When the three partners of Relay Express make decisions, majority rules. And because the person who comes out on the short end of the stick may have a bias against the decision, co-founders Matt Seiter, Robert Smith and Mike Bernecker appoint someone else to relay the decision.
“We try to give one voice to the people,” says Seiter, president and CEO of the courier service. “There is that little bit of, ‘Hey, they didn’t like my idea.’”
Seiter and his partners have grown Relay Express’ revenue 75 percent from 2005 to 2006.
Smart Business spoke with Seiter about how to deal with employee mistakes, what to look for in employees and how pictures of family serve as a motivator.
Q: How do you give employees the freedom to work their own way?
It’s tough to just let go when you see someone making mistakes time and again. I try to stay away from them. Not out of the office, but out of their way. If I see someone making the same mistake over and over again, then I can see they aren’t getting it.
If they are making a different mistake, then I see they are learning. If they are making the same mistake, then maybe it is my fault for not teaching them the proper way to do it.
We do let people learn from their mistakes, and, in the long run, they are self-sufficient.
We try to retrain or have someone else in the company help them. I say, ‘They aren’t getting it from me. Maybe you can help them.’ We cross-train everyone so there’s not just one person who knows this part of the business. When there is a problem, they may be a better teacher for that person.
Q: How do you know a potential employee has the qualities you want?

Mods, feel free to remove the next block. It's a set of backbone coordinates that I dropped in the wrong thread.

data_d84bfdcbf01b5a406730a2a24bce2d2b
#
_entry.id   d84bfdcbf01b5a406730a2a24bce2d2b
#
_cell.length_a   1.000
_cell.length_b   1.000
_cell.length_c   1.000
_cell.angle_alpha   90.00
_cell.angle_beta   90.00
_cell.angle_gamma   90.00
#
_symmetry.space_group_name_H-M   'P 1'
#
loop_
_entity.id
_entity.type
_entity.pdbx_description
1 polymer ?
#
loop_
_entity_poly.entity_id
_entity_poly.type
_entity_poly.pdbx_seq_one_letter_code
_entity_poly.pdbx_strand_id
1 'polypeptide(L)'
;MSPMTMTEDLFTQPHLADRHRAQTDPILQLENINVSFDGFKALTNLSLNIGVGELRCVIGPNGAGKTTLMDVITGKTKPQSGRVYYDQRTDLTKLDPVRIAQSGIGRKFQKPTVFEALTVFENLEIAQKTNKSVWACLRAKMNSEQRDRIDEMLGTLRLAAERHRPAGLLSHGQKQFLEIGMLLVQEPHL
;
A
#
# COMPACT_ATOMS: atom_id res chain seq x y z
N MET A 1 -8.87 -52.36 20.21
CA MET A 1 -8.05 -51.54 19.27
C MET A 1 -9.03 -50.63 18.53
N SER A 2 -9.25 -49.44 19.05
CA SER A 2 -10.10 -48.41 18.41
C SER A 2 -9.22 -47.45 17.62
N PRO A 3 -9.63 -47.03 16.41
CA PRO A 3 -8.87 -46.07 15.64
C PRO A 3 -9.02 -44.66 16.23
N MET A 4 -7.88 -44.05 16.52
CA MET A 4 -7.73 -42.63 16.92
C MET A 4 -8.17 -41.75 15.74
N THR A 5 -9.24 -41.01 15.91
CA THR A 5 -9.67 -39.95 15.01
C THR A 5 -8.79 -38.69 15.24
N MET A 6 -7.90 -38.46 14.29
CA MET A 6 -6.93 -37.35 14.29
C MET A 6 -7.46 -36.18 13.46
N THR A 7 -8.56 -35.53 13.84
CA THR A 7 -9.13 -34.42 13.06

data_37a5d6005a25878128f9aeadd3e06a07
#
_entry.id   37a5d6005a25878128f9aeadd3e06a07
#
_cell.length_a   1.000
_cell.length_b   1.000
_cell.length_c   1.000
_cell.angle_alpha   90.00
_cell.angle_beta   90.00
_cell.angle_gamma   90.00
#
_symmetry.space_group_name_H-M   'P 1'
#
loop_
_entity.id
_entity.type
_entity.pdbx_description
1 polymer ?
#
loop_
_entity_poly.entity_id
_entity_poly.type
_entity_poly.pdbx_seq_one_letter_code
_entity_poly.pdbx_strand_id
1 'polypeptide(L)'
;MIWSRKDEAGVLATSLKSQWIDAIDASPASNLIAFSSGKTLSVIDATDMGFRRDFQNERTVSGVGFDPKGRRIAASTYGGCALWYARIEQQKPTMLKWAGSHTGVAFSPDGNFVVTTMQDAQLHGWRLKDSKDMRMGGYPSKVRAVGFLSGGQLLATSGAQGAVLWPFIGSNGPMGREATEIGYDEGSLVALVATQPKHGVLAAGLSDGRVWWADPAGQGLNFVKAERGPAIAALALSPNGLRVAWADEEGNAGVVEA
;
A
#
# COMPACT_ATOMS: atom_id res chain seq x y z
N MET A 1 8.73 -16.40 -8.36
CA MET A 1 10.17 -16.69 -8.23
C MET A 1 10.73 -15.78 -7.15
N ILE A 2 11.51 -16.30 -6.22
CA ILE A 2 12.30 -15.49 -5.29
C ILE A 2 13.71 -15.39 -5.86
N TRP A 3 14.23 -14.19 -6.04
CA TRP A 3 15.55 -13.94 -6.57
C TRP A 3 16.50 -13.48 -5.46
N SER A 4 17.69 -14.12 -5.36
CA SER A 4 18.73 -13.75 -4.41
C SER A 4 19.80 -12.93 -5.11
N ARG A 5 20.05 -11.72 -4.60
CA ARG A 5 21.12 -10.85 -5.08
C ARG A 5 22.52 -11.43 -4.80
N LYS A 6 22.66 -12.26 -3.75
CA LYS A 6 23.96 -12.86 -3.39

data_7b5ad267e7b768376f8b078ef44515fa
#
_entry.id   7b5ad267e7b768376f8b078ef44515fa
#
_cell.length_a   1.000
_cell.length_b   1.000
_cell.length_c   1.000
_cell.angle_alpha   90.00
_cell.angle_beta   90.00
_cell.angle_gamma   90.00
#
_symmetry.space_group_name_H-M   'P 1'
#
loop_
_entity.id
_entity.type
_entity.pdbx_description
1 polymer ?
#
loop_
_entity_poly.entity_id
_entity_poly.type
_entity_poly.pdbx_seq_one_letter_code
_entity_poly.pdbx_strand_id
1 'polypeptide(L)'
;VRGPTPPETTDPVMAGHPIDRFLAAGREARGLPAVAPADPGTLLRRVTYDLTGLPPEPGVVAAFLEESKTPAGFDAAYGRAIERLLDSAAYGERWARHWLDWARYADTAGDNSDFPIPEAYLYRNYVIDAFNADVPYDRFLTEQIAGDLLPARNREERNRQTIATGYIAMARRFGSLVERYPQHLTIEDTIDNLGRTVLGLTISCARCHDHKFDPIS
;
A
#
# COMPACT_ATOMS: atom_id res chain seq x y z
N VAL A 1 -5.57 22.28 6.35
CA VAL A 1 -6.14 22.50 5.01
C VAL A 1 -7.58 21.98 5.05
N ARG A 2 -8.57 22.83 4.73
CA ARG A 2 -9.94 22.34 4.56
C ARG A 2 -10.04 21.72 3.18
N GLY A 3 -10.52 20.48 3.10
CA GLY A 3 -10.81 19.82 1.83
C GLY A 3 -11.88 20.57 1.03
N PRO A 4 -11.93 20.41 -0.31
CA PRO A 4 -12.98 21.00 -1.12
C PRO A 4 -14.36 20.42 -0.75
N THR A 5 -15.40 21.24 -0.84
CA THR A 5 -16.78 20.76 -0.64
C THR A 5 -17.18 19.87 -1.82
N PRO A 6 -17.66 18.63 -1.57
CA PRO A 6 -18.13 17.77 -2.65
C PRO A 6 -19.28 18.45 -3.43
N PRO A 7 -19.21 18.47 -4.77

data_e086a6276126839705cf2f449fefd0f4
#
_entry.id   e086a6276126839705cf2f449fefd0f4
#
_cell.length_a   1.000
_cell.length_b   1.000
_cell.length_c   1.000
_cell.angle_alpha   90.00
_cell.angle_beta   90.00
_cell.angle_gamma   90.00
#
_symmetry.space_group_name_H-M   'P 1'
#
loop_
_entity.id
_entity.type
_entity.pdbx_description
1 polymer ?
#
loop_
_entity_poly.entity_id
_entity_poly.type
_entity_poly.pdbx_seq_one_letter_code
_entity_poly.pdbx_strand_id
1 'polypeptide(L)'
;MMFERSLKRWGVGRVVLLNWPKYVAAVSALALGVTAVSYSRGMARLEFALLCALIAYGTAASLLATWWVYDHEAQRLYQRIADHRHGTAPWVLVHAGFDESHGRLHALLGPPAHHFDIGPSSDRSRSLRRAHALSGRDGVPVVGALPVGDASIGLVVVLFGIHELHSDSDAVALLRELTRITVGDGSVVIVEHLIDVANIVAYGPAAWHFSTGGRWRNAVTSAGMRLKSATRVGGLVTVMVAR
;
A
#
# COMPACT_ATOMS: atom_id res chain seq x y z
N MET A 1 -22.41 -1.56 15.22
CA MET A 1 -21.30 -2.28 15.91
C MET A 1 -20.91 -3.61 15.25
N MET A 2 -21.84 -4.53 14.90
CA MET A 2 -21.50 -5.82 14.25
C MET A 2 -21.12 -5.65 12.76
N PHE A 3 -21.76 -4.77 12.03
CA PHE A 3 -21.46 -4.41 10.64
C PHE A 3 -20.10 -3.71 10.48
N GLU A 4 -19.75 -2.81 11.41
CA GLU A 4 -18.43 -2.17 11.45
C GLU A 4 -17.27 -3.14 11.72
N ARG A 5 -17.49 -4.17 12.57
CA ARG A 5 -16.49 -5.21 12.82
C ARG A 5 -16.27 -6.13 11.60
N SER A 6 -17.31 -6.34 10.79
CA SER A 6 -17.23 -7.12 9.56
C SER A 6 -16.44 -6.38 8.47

When you go to interview somebody, if you like them right away, they can change when they come to work for you. We try to hire people we want to hang out or go to lunch with. If I like to talk to you in an interview, then I’ll like to go to lunch or dinner with you.
Everyone we hire, we tell them upfront that there is a 90-day period we want to have you work because they may not like us. It is a fast-paced business. There can be some burnout in it quickly. We try to eliminate the stress by having the personalities around that everyone can lean on everyone else.
Q: How do you retain employees?
We’ve had problems in the past with this where we have brought them in, let them go, and that’s not worked. In the last three or four years, we put up a picture board in the lunchroom where it’s everyone’s family.
We try to do more family-oriented things and to give weekly bonuses. ‘You did a good job, here’s a $25 gift card.’
That whole process of trying to get people involved in the company and each other’s lives has helped us retain employees. They want to see what they are doing makes a difference, and we have tried to show that in the last three to four years.
When we first started, we didn’t know what we were doing. We would ask our employees, who were older than us at the time, ‘What do you think we should do?’ Those first five to 10 years, we would go out to dinner with these people and their families. It was really a family culture.
After we did this for 10 years, it got to the point where my family started to come first.
So, we’d hire people to run the company for us, and the three of us stepped back and got out of the way. That whole family culture went away, and we had some turnover problems.
So we thought, ‘This isn’t working, we need to get back involved in this.’ Not so much in the day-to-day basics but involved in the people because they want to belong to something.
Q: How has having family pictures in the break room benefited the company?
If you are happy at work, you will do your job better. If you aren’t doing your job, you look at that board during lunch and you think, ‘I’m not just letting down the company, I am letting down these people.’
I know it’s been brought up quite a bit. People talk about it all the time. When a new picture goes up, I may not notice it, but a lot people go, ‘Did you see the new picture of so and so?’
I know it’s looked at every day. It’s like a motivator in there.
HOW TO REACH: Relay Express, www.relayexpress.com or (800) 860-6288